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Molecular Virology and Microbiology

Houston, Texas

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Department of Molecular Virology and Microbiology
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Lynn Zechiedrich, Ph.D.

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Lynn Zechiedrich, Ph.D.

Department of Molecular Virology & Microbiology

Research Interests

Fluoroquinolone Resistance in E. coli

Fluoroquinolones are among the most potent, widely prescribed, broad-spectrum oral antibiotics. Quinolones kill bacteria by targeting the two type-2 topoisomerases, gyrase and topoisomerase IV. These essential enzymes pass DNA strands through each other and are required for DNA replication, recombination, transcription, chromosome segregation, and maintenance of DNA supercoiling levels. Quinolones stabilize the normal, transient topoisomerase-DNA cleavage intermediate. With a mechanism that is not well understood, processes such as replication and transcription affect the drug-stabilized topoisomerase-DNA adducts to cause cell death.

To reach their cellular targets, drugs must first penetrate the defense system of the bacterial cell. Not only are cells well-equipped to withstand treatment with drugs, but bacteria undergo genetic alteration to become resistant to drugs. Although drug resistant bacteria are one of the most critical problems facing the medical community today, huge gaps remain in our knowledge of how cells resist drugs. Therefore, the goal of our research is to determine how the model system Escherichia coli respond to and resist treatment with the quinolone antibiotics. Ultimately, our results may be used to design better chemotherapeutics to help prevent the worldwide problem of drug resistance.

DNA Topoisomerases, DNA Structure and DNA Topology

By passing DNA strands through each other, the ubiquitous topoisomerases control chromosome condensation, chromosome segregation, DNA replication, DNA transcription, and DNA recombination. Topoisomerases break and reseal DNA to modulate DNA supercoils, DNA catenanes, and DNA knots. Topoisomerases are the cellular targets for widely prescribed anticancer and antibiotic agents. The normally short-lived, broken DNA intermediate produced by topoisomerases is increased by the drugs, which causes cell death. We use biochemical, biophysical and genetic techniques to determine how topoisomerases carry out the cellular roles and how drugs block their function. We also study DNA structure and have utilized the topoisomerases to create new gene therapy vectors.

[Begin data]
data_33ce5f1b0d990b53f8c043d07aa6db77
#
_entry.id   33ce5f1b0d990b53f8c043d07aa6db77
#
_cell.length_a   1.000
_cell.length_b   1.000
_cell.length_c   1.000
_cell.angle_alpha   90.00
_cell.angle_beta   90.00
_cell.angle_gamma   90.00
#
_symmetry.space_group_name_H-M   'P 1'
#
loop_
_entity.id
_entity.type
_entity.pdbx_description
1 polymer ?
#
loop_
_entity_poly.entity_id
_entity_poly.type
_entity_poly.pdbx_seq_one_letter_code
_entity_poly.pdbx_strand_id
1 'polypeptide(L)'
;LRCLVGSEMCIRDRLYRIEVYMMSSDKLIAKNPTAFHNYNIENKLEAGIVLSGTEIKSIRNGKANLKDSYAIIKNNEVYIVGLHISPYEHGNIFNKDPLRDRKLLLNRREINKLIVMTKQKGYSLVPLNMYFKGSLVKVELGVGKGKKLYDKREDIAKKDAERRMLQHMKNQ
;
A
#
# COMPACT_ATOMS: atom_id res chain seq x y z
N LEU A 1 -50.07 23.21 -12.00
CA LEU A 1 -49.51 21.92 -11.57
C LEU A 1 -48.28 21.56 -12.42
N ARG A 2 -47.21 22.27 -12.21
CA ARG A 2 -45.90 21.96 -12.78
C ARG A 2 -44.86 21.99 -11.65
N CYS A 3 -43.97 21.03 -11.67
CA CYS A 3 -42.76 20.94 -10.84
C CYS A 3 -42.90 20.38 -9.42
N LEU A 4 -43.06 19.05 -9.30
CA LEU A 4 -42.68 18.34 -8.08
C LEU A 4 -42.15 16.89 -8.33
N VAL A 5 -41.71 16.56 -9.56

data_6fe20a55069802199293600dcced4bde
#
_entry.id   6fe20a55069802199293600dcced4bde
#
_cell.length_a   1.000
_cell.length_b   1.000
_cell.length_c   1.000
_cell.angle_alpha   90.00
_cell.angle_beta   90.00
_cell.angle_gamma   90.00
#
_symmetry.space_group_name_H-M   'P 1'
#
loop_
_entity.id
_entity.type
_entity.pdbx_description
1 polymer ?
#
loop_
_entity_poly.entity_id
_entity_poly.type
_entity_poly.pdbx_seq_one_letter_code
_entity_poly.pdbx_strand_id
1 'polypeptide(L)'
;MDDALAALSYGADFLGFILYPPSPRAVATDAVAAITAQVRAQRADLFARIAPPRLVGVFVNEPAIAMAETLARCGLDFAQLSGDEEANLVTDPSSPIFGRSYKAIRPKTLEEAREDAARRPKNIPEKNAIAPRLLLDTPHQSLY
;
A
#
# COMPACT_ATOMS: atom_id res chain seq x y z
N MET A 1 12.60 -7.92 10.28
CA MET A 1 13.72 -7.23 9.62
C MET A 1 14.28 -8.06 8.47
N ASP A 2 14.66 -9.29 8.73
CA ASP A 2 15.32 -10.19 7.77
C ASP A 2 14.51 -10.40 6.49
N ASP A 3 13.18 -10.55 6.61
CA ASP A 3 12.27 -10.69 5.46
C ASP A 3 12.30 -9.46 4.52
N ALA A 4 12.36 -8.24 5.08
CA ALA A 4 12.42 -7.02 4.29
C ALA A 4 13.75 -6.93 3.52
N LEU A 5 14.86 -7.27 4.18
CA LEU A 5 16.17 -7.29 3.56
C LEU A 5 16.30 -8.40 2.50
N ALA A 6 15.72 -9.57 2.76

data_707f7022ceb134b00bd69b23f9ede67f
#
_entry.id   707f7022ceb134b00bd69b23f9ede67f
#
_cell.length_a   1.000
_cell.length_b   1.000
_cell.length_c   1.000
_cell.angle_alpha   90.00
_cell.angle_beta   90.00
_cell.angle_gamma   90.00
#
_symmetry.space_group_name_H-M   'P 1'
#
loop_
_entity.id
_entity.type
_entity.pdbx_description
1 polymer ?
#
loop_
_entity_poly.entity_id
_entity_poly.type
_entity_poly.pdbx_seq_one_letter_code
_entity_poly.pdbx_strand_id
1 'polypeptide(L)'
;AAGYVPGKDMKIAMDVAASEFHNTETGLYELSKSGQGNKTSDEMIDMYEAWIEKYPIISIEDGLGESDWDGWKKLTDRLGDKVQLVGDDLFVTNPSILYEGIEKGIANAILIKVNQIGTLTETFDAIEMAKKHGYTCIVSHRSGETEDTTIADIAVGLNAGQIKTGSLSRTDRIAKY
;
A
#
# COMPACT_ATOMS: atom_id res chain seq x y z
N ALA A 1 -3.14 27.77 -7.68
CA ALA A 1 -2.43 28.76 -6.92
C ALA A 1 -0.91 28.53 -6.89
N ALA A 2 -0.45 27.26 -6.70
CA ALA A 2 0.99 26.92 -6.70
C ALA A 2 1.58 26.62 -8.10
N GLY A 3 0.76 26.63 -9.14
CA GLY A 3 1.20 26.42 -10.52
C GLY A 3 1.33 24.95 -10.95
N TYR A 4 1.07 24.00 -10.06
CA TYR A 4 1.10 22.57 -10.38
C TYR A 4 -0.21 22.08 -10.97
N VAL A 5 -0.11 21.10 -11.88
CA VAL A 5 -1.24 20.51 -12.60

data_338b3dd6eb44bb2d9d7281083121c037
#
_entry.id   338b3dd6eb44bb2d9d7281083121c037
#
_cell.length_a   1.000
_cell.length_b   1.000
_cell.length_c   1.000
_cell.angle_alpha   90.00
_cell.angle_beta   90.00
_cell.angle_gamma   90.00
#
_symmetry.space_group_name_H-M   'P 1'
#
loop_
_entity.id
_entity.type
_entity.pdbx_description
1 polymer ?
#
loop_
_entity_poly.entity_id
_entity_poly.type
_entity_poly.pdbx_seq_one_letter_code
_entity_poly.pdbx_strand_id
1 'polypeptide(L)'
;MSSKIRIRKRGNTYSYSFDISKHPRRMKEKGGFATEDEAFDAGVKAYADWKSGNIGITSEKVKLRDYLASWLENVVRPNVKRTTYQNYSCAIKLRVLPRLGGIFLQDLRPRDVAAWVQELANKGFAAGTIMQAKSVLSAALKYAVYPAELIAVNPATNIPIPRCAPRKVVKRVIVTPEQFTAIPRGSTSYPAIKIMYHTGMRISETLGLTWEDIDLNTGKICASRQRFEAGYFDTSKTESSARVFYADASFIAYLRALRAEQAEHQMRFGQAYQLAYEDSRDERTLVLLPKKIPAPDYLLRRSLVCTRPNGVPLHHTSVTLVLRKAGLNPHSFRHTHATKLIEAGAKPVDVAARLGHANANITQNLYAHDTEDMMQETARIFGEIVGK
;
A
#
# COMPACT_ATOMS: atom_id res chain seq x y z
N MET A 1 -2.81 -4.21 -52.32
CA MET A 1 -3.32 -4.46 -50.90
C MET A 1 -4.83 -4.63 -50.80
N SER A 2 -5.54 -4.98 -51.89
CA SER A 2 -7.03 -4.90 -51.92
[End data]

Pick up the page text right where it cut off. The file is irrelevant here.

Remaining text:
Human Gene Therapy

During our research into DNA structure and topology, our group has developed a new class of minimized circular DNA vectors called Minivector DNA. Minivector DNAs can be ordered at Twister Biotech. Containing only a promoter and open reading frame, these DNA vectors are devoid of the large size and bacterial sequences that hamper plasmid DNA as a viable non-viral gene therapy vector. We synthesize milligram quantities of Minivector DNA as small as 200 bp, and have transfected a variety of difficult human cell lines, including suspension lymphoma cells. Currently, we are exploring the use of Minivector DNA as an expression vector for gene replacement in cell culture and animal models for human genetic diseases.


Contact Information

Department of Molecular Virology & Microbiology
Baylor College of Medicine
One Baylor Plaza, MS BCM385
Houston, TX, 77030, U.S.A.



Ph.D. - Vanderbilt University
Postdoctoral - University of California, Berkeley

Awards, Appointments and Honors

July 2010 - June 2013 Human Frontier Science Program Award
February 2009 - 2nd place prize, Applied Biosystems SOLiDTM 3 System $10K Genome Grant Program
May 2008 - May 2011 Advisory Committee, Burroughs Wellcome Fund Institutional Program, Unifying Population and Laboratory-based Sciences
August 2007 - Finalist, NIH Director's Pioneer Award
January 2004 - December 2004 Burroughs Wellcome Fund Award
July 1998 - June 2002 Burroughs Wellcome Fund New Investigator Award in the Toxicological Sciences
March 1998 - March 1999 Curtis Hankamer Research Award (BCM)
October 1997 - Fellowship from Juan March Institute, Madrid, Spain, to attend International workshop

Zechiedrich's Lab Web Site

Google Scholar

Recent Publications (PubMed)


Kimberly M. Carlson
Erol Bakkalbasi
Truston J. Bodine
Michael A. Evangelista

PostDoctoral Fellows

Daniel J. Catanese, Jr., Ph.D.
Jonathan M. Fogg, Ph.D.
Milenka Arevalo-Soliz, Ph.D.